This alert summarizes some of our recent additions and updates on tax and year-end planning for stock compensation, along with developments in other content at See also our section on year-end planning and the full list of recent additions and revisions.

Social Security Yearly Income Cap Rise In 2013 Affects Stock Comp

The Social Security Administration (SSA) announced on October 16 that the Monthly Social Security and Supplemental Security Income (SSI) benefits will rise 1.7% in 2013. In addition, based on an increase in average wages, the maximum amount of earnings subject to the Social Security tax will rise to $113,700 in 2013, up from $110,100 in 2012.

Collectively known as FICA taxes (also employment taxes or payroll taxes), Social Security and Medicare taxes are withheld by your company, which pays them to the IRS. When nonqualified stock options and stock appreciation rights are exercised, and when restricted stock and restricted stock units vest, FICA taxes are owed alongside ordinary income taxes. Similarly, when you defer compensation, whether through a 401(k) plan or nonqualified deferred compensation plan, you owe FICA taxes at the time of deferral (even though income tax is delayed until the deferred money is later paid out).

Social Security tax is normally withheld at 6.2%, but a rate cut for 2011 and 2012 has temporarily brought Social Security withholding down to 4.2%. The combination of the current Social Security wage base ($110,100 for 2012) and the 4.2% rate results in maximum Social Security withholding of $4,624.20 during 2012. The New York Times has reported that the Social Security rate is likely to return to 6.2% after 2012, as there is little political support for extending the payroll-tax cut. In 2013, with the higher income ceiling and the return to the 6.2% rate, the maximum yearly Social Security withholding will jump to $7,049.40 (a 52.4% increase).

See a recently updated FAQ on year-end planning for strategies relating to Social Security and Medicare taxes.

Tax-Rate Uncertainty Makes Year-End Planning Guidance More Important Than Ever

Wondering about future tax rates? You're not alone. Two years ago, Congress extended the Bush tax cuts through 2012, but these are finally set to end at the close of this year. If the tax cuts expire without additional legislation, tax rates will automatically increase in 2013 to the pre-Bush levels. However, nobody yet knows exactly what will happen, and uncertainty seems likely to reign until Congress finally turns back to tax legislation after the presidential election in November. At the moment, only the Medicare tax increase has been enacted, but even that could change, depending on the outcome of the election.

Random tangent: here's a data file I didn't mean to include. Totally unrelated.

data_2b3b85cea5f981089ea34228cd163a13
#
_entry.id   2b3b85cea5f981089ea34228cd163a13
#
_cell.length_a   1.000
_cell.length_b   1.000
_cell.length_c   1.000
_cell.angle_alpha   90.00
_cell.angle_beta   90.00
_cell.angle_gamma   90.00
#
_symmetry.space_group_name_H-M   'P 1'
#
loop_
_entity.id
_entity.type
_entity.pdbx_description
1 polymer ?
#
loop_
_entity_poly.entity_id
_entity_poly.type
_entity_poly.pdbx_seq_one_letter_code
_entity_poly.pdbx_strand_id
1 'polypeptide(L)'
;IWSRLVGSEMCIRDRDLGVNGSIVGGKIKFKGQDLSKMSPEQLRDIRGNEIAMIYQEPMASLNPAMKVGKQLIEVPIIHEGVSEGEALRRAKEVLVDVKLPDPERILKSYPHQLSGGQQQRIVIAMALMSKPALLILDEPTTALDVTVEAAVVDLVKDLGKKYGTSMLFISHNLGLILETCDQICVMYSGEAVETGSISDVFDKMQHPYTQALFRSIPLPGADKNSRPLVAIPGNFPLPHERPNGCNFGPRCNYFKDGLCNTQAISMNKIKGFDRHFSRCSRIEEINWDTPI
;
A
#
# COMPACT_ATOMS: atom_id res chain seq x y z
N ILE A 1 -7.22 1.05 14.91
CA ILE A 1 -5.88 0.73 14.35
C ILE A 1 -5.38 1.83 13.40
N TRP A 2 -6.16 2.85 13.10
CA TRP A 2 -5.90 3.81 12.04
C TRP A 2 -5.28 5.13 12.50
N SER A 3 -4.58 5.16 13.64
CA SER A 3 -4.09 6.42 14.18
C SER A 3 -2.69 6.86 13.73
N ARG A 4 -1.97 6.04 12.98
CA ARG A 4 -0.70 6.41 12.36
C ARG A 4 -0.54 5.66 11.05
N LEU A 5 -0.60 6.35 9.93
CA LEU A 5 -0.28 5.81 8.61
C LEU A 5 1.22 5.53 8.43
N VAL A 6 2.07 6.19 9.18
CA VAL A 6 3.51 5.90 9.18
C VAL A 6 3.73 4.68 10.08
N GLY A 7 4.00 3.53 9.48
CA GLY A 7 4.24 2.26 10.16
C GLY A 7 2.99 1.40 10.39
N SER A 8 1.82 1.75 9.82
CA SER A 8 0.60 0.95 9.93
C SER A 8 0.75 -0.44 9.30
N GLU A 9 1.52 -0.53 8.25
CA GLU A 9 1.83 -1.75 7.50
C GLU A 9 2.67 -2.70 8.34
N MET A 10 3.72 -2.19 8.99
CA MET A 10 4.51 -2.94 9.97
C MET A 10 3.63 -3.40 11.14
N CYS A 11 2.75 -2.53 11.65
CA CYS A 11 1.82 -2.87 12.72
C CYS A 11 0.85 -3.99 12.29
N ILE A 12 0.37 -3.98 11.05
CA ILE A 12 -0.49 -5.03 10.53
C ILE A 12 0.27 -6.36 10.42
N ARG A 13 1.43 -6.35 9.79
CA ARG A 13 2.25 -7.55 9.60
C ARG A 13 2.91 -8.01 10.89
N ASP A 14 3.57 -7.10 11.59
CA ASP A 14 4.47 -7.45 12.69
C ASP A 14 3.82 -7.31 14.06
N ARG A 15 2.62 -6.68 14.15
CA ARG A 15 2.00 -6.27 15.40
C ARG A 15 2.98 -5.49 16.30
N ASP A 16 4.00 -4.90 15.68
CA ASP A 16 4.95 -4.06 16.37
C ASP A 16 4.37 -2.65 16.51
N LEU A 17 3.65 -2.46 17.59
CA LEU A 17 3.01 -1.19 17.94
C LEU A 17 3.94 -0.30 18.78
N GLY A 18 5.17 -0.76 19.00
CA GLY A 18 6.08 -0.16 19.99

This tax uncertainty complicates your financial planning at the end of 2012, requiring you to explore a few different potential tax scenarios. The articles and FAQs in our section on year-end planning present many ideas to consider. The articles include:

Withholding Taxes On Equity Comp Will Change In 2013

Many tax-rate increases have the potential to occur in 2013. These would include a rise in the flat withholding rate on supplemental wage income, such as stock compensation, to 28% for amounts under $1 million in a calendar year (39.6% for amounts over $1 million in a calendar year). In addition, people with high incomes face an increase in the Medicare tax rate, to 2.35%, and for all taxpayers the Social Security rate on wages up to the yearly limit is scheduled to return to 6.2% from the temporarily reduced rate of 4.2%. A new FAQ on presents a table outlining the income levels that trigger changes in tax withholding.

New Articles Help Executives Avoid SEC And IRS Problems

A new two-part series, Compliance Concerns That Executives Must Understand To Prevent SEC, IRS, And Corporate Problems, explains the top 10 most important points executives must know to stay out of trouble with their equity awards. This article nicely complements the other articles and FAQs in the SEC Law section at Part 1 focuses on compliance issues involving company stock holdings and transactions, including insider trading, Section 16, share-ownership requirements, and Rule 144. Part 2 presents several more issues, including those involving foreign financial interests, nonresident state tax returns, retirement plan funding, and company hedging rules.

At, our publication schedule runs all year. Check back often for new articles, and remember that any or all of our content is available for licensing by companies as part of their stock plan education for employees and executives.